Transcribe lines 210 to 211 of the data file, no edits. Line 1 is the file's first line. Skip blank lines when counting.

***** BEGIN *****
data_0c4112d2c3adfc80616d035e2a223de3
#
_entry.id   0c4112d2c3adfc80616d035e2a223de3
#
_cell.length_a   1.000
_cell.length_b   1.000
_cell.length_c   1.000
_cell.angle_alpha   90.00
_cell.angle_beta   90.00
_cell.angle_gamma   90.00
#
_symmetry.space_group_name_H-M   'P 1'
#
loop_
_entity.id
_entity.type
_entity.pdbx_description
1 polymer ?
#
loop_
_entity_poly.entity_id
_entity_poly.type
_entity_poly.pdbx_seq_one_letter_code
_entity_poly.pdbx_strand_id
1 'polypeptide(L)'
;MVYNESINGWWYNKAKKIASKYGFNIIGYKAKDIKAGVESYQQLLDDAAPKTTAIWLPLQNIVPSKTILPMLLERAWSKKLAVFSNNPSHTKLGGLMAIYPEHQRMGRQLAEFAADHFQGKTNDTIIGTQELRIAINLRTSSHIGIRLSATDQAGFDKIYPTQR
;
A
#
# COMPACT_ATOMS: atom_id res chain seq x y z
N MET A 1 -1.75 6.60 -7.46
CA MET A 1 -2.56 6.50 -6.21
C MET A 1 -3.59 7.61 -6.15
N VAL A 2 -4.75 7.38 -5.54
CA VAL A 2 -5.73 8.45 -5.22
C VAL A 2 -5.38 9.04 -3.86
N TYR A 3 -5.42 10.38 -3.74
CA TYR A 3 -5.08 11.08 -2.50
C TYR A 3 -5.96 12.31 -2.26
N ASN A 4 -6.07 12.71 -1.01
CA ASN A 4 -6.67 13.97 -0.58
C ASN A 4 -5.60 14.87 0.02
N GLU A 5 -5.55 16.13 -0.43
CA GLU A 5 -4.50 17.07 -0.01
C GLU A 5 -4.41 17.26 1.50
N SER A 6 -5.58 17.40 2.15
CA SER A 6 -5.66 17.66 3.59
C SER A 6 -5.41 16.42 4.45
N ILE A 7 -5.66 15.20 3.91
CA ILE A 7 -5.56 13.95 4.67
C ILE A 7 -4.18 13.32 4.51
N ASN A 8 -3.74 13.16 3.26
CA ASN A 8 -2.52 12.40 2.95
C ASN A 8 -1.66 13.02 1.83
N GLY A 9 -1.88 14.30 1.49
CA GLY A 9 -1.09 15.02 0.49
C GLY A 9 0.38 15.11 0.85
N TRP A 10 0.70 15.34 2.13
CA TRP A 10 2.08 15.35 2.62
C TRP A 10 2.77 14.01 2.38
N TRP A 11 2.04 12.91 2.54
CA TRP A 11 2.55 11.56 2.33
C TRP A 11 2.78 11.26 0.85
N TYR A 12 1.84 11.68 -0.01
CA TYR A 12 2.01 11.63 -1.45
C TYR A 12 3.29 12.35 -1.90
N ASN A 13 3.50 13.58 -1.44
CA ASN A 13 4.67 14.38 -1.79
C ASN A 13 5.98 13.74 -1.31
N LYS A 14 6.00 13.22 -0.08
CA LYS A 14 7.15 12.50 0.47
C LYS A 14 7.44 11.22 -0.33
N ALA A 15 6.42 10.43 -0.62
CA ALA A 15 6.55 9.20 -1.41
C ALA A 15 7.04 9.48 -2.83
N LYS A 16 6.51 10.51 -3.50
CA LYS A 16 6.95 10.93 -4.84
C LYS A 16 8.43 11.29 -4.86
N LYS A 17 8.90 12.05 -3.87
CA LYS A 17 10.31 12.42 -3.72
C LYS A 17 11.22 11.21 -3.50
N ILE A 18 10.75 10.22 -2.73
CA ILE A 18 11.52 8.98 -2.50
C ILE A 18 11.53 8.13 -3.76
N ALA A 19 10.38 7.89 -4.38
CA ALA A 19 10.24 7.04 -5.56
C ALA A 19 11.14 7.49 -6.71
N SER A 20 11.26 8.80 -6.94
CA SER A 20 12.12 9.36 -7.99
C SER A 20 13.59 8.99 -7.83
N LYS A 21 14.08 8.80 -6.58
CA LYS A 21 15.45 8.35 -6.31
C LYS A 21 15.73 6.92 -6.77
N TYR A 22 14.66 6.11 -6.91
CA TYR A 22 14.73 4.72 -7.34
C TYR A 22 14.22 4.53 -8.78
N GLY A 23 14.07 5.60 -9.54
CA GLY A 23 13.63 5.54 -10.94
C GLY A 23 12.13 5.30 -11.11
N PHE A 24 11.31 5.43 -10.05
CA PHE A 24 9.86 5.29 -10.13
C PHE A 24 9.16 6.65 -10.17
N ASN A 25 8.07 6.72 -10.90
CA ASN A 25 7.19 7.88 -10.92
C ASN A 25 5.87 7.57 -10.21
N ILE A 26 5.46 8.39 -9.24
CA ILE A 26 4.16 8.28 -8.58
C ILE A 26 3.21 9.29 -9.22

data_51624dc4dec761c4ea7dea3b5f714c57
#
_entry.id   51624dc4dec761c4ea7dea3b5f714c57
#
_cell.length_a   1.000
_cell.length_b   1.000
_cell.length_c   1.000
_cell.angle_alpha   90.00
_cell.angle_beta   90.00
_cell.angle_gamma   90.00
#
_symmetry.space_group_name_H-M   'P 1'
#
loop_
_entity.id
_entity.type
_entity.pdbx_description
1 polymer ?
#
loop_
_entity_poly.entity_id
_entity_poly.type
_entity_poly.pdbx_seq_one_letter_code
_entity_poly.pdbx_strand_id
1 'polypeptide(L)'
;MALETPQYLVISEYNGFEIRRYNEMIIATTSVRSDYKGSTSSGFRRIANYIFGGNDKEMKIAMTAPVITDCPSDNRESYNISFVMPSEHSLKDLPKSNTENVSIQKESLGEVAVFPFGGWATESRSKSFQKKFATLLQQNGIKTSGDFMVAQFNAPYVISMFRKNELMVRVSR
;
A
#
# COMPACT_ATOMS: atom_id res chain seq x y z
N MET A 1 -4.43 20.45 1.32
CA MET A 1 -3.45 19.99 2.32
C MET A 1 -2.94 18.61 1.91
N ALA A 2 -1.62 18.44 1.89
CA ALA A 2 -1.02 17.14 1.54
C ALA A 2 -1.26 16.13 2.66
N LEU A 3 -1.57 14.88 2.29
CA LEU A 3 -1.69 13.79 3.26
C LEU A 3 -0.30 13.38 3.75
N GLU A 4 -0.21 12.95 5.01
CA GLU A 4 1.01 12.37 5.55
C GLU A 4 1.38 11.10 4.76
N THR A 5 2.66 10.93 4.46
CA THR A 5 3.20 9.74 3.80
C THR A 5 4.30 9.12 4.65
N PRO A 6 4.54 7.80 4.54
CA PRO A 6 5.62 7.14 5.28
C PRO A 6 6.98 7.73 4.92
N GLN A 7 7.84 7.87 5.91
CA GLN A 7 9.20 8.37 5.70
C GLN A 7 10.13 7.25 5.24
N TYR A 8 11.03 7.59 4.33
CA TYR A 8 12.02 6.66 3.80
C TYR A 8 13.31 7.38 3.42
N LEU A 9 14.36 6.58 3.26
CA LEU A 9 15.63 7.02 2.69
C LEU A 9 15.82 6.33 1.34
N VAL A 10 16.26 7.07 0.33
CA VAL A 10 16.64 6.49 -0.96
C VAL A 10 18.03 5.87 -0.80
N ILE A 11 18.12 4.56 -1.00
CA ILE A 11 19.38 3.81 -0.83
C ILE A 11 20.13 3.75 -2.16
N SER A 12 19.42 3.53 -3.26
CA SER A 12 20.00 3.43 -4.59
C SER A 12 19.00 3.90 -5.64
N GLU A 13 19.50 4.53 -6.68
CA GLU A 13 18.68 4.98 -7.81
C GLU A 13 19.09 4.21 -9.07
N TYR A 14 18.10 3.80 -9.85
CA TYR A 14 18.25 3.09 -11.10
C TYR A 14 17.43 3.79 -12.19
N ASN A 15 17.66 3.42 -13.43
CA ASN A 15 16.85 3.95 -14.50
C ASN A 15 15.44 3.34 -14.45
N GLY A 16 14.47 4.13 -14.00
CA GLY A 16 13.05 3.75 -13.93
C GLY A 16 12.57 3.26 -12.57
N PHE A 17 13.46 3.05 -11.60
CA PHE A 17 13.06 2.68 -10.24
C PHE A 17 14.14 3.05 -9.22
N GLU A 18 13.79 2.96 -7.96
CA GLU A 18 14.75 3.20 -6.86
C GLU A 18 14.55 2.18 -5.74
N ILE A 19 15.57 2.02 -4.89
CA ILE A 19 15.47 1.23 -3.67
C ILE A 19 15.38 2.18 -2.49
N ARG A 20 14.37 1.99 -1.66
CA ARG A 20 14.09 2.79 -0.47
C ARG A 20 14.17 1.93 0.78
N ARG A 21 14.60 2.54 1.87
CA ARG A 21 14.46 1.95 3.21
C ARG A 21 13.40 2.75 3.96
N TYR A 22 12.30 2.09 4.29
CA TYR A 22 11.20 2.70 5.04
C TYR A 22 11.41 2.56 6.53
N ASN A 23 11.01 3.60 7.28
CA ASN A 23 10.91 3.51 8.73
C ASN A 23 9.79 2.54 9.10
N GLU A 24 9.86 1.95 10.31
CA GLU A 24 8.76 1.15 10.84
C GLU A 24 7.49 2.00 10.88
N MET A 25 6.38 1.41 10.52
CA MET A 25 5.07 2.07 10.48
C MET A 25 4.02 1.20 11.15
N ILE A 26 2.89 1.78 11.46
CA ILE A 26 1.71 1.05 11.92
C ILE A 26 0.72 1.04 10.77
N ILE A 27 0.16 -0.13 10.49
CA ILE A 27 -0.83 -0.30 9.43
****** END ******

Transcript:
C GLU A 24 7.49 2.00 10.88
N MET A 25 6.38 1.41 10.52